In addition, MDCG 2019-11 defines control software ("software intended to drive or influence the use of a (hardware) medical device"). Control software does not directly support the medical intended use but is still considered a medical device. Control software may also qualify as an accessory under MDR and IVDR.
MDCG 2019-11, like the "Manual on borderline and classification for medical devices under Regulation (EU) 2017/745 on medical devices and Regulation (EU) 2017/746 on in vitro diagnostic medical devices," contains examples of software as a medical device.
The decisive factor, then, is the intended purpose of medical software formulated by the manufacturer. A purpose statement should take into account the following aspects, among others:
- medical benefit
- medical indication
- patient population
- functional principle
- place of interaction with humans
- environment of use
The manufacturer matches the intended use of its software with the regulatory definition of medical devices in the MDR (and IVDR, if applicable). The MDR defines medical devices primarily by their intended uses (Article 2). These are:
- Diagnosis, prevention, monitoring, prediction, prognosis, treatment or alleviation of disease,
- Diagnosis, monitoring, treatment, alleviation of or compensation for injury or disability,
- Examination, replacement, or modification of anatomy or of a physiological or pathological process or condition; and
- Obtaining information through the in vitro examination of specimens derived from the human body, including organ, blood, and tissue donations.
In addition, products for contraception or promotion of conception as well as for cleaning, disinfection or sterilization are medical devices in the sense of the law.
Medical devices must also be intended for human use. In addition, the principle of action is important. Medical devices act in or on the human body, but not pharmacologically, metabolically or immunologically.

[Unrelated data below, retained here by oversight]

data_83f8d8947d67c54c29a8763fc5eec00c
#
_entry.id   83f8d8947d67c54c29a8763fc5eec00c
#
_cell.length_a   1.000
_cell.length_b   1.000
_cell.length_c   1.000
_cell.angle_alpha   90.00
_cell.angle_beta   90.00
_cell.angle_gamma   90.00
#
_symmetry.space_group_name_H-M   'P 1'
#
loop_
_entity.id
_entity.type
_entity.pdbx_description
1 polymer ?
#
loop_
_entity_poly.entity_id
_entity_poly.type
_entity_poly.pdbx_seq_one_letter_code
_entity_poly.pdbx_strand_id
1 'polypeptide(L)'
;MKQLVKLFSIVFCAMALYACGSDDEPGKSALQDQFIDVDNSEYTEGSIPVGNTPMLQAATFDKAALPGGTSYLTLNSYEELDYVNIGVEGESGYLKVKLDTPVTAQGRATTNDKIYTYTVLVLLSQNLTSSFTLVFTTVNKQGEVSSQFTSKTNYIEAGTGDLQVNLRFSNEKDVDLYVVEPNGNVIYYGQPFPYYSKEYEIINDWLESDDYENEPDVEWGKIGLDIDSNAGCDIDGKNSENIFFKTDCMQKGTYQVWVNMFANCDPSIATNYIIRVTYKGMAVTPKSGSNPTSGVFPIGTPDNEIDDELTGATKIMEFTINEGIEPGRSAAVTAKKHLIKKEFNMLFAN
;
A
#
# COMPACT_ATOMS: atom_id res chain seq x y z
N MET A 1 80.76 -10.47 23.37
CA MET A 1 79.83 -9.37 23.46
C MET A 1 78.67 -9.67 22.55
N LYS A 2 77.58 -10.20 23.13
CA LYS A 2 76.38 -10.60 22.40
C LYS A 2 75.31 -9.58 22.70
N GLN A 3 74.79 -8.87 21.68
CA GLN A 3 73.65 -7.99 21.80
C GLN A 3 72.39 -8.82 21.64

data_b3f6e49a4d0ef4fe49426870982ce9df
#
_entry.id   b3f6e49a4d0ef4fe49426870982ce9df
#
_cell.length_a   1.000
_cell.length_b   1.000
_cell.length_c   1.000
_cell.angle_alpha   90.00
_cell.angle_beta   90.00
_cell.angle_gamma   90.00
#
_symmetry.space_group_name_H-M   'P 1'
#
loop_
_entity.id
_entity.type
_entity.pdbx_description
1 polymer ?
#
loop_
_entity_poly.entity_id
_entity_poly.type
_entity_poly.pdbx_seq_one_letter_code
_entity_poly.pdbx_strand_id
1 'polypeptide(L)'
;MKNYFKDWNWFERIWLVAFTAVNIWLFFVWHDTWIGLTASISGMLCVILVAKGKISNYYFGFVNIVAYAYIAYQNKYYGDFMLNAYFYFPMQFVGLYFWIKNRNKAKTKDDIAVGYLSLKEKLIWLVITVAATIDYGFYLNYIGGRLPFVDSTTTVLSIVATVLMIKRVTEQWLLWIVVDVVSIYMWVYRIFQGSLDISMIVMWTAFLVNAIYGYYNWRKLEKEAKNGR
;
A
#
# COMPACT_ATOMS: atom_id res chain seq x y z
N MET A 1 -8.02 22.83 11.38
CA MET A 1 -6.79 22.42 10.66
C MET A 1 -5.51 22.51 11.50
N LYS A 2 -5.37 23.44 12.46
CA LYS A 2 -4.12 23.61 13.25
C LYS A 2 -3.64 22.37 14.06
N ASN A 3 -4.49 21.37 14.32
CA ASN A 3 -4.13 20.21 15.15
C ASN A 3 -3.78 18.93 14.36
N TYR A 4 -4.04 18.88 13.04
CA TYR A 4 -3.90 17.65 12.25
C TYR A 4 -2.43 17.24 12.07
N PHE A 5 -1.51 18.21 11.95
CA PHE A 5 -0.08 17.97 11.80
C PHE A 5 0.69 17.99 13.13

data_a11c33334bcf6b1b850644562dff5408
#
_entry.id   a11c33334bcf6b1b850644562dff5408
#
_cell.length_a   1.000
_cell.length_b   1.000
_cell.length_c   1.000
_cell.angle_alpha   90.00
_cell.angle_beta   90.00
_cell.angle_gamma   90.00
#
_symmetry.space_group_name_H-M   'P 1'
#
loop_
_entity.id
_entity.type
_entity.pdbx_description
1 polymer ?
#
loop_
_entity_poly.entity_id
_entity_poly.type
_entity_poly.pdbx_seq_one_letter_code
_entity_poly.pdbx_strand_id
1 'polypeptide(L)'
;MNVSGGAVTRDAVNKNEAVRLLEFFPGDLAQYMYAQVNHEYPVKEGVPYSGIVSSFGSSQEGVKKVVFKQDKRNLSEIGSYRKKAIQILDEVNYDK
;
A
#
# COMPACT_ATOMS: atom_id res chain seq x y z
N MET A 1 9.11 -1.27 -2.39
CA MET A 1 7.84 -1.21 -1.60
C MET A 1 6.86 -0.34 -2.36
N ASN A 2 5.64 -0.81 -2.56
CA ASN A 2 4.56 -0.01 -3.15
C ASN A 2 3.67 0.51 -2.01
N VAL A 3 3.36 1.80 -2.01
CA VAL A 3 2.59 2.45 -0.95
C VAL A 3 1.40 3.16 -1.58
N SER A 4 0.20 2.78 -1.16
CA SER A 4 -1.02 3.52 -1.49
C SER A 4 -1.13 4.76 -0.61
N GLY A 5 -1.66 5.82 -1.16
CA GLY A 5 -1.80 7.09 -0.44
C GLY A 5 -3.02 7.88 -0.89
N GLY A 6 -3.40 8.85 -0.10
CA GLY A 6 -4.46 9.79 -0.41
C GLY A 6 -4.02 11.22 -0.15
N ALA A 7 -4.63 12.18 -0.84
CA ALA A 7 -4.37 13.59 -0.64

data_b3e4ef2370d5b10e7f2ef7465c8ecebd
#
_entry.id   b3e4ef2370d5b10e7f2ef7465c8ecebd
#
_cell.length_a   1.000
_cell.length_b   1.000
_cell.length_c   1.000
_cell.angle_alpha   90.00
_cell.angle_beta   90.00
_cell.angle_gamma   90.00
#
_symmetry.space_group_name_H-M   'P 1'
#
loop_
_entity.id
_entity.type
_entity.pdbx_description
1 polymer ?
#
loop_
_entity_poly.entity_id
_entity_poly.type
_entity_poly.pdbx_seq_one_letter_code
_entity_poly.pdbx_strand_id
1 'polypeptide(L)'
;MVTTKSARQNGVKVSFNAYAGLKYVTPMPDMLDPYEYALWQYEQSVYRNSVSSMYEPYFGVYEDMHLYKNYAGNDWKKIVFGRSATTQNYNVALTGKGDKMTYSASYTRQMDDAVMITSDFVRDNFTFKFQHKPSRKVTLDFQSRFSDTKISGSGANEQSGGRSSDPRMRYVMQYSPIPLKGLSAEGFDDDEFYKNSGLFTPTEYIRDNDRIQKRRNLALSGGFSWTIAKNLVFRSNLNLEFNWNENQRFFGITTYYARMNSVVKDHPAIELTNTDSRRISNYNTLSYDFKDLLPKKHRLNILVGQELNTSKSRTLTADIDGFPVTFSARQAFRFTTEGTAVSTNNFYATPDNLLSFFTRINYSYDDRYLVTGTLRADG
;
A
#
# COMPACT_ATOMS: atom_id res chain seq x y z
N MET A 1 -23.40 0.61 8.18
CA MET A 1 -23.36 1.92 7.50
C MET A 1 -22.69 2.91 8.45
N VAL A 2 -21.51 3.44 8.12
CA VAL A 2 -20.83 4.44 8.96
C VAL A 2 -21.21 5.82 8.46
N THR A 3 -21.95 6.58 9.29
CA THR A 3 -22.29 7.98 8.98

To what extent medical software acts "on" the body is open to question. This definition is obviously based on a "hardware-heavy" approach to medical devices. The majority of software applications should not have an immediate spatial relationship to the body. For example, in a web app based therapy management program, software code and computational operations are predominantly linked to server hardware that may be located somewhere in the sense of a cloud based service.
The IVDR, in Article 2, adds specific aspects characteristic of in vitro diagnostic devices (IVDs) to the MDR's definition of a medical device. Accordingly, "IVD software" is used for the in vitro examination of samples derived from the human body, including blood and tissue donations, and serves to provide certain information relevant to diagnosis or therapy.
Depending on whether a software is medical device software and/or control software, different classification rules are applied. The classification rules are used to determine the risk class of a medical software. The higher the risk class, the higher the effort required for approval.